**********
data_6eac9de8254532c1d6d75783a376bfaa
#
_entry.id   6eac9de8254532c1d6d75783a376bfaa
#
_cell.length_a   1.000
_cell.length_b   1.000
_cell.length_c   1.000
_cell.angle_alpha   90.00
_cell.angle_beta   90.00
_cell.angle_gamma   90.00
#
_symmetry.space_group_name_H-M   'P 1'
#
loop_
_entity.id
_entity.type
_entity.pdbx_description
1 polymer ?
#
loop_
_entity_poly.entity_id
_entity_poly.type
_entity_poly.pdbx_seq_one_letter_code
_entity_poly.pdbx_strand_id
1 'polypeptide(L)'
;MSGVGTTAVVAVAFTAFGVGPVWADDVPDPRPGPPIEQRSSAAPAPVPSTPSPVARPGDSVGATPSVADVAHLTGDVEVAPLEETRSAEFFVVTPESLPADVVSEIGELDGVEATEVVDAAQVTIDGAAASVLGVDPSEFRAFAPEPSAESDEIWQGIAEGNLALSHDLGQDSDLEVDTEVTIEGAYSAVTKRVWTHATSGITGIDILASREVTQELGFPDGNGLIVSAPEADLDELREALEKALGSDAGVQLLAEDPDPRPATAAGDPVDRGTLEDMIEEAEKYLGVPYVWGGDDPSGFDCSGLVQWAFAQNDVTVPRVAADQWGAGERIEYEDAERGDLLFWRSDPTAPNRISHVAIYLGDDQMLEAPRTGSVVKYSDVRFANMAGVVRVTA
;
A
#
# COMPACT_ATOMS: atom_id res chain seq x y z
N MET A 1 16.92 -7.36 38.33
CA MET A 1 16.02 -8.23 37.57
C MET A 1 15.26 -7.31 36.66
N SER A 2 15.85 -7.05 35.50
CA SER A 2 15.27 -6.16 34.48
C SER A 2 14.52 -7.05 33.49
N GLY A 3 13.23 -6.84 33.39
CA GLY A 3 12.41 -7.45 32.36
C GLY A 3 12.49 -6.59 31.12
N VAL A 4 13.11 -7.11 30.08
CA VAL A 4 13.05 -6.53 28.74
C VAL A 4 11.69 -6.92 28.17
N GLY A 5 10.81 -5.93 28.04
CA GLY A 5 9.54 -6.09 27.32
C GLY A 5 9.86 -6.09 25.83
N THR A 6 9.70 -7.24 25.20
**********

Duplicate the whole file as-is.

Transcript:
data_6eac9de8254532c1d6d75783a376bfaa
#
_entry.id   6eac9de8254532c1d6d75783a376bfaa
#
_cell.length_a   1.000
_cell.length_b   1.000
_cell.length_c   1.000
_cell.angle_alpha   90.00
_cell.angle_beta   90.00
_cell.angle_gamma   90.00
#
_symmetry.space_group_name_H-M   'P 1'
#
loop_
_entity.id
_entity.type
_entity.pdbx_description
1 polymer ?
#
loop_
_entity_poly.entity_id
_entity_poly.type
_entity_poly.pdbx_seq_one_letter_code
_entity_poly.pdbx_strand_id
1 'polypeptide(L)'
;MSGVGTTAVVAVAFTAFGVGPVWADDVPDPRPGPPIEQRSSAAPAPVPSTPSPVARPGDSVGATPSVADVAHLTGDVEVAPLEETRSAEFFVVTPESLPADVVSEIGELDGVEATEVVDAAQVTIDGAAASVLGVDPSEFRAFAPEPSAESDEIWQGIAEGNLALSHDLGQDSDLEVDTEVTIEGAYSAVTKRVWTHATSGITGIDILASREVTQELGFPDGNGLIVSAPEADLDELREALEKALGSDAGVQLLAEDPDPRPATAAGDPVDRGTLEDMIEEAEKYLGVPYVWGGDDPSGFDCSGLVQWAFAQNDVTVPRVAADQWGAGERIEYEDAERGDLLFWRSDPTAPNRISHVAIYLGDDQMLEAPRTGSVVKYSDVRFANMAGVVRVTA
;
A
#
# COMPACT_ATOMS: atom_id res chain seq x y z
N MET A 1 16.92 -7.36 38.33
CA MET A 1 16.02 -8.23 37.57
C MET A 1 15.26 -7.31 36.66
N SER A 2 15.85 -7.05 35.50
CA SER A 2 15.27 -6.16 34.48
C SER A 2 14.52 -7.05 33.49
N GLY A 3 13.23 -6.84 33.39
CA GLY A 3 12.41 -7.45 32.36
C GLY A 3 12.49 -6.59 31.12
N VAL A 4 13.11 -7.11 30.08
CA VAL A 4 13.05 -6.53 28.74
C VAL A 4 11.69 -6.92 28.17
N GLY A 5 10.81 -5.93 28.04
CA GLY A 5 9.54 -6.09 27.32
C GLY A 5 9.86 -6.09 25.83
N THR A 6 9.70 -7.24 25.20